NEW YORK — One of every 15 New Yorkers battled bed bugs last year, officials said Wednesday as they announced a plan to fight the spreading infestation, including a public-awareness campaign and a top entomologist to head the effort.
The bloodsucking pests, which are not known to spread disease but can cause great mental anguish with their persistent and fast-growing infestations, have rapidly multiplied throughout New York and many other U.S. cities in recent years.
Health officials and pest control specialists nationwide report surges in sightings, bites and complaints. The Environmental Protection Agency hosted its first-ever bedbug summit last year.
In New York City, the pests have been discovered in theaters, clothing stores, office buildings, housing projects and posh apartments.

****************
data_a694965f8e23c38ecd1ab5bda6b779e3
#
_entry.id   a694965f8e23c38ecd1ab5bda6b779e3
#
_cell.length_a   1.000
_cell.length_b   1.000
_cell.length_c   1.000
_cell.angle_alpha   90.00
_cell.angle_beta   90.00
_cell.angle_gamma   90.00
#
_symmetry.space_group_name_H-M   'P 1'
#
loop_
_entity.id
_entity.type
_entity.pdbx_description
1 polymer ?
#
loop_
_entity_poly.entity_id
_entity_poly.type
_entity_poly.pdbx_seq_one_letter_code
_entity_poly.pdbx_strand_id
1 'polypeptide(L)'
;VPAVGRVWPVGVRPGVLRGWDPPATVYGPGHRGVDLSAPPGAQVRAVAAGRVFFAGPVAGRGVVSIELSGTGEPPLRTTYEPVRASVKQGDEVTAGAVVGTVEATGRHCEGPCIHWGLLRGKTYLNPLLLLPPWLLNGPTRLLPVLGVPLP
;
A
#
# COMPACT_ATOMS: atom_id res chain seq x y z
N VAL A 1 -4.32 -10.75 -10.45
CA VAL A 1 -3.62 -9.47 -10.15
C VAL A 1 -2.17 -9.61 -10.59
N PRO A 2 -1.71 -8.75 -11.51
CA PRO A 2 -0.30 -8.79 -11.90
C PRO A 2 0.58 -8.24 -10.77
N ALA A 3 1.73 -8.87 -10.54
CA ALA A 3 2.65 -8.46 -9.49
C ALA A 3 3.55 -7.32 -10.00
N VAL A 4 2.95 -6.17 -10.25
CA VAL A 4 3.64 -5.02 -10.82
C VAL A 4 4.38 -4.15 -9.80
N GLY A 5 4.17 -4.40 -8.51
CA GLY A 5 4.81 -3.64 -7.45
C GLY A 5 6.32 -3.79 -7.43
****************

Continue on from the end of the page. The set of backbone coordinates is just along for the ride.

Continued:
The stigma of having bedbugs — whose bites leave itchy red welts — and the elusive nature of the pests make it impossible to fully understand the problem, experts say.
But in 2009, for the first time, Mayor Michael Bloomberg's administration included a question about bedbugs on its community health survey, and it revealed the finding to The Associated Press on Wednesday: More than 6 percent of New Yorkers who responded said they had battled the pests in the last year.
The figure would equal roughly 400,000 adults in the city, the health department said.
Data previously has been limited to government statistics on complaints and surveys of private pest-control companies, which also have reported nationwide spikes.
The Bloomberg administration fielded 537 complaints about the bugs in fiscal 2004. In fiscal 2009, there were nearly 11,000.
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Source: Associated Press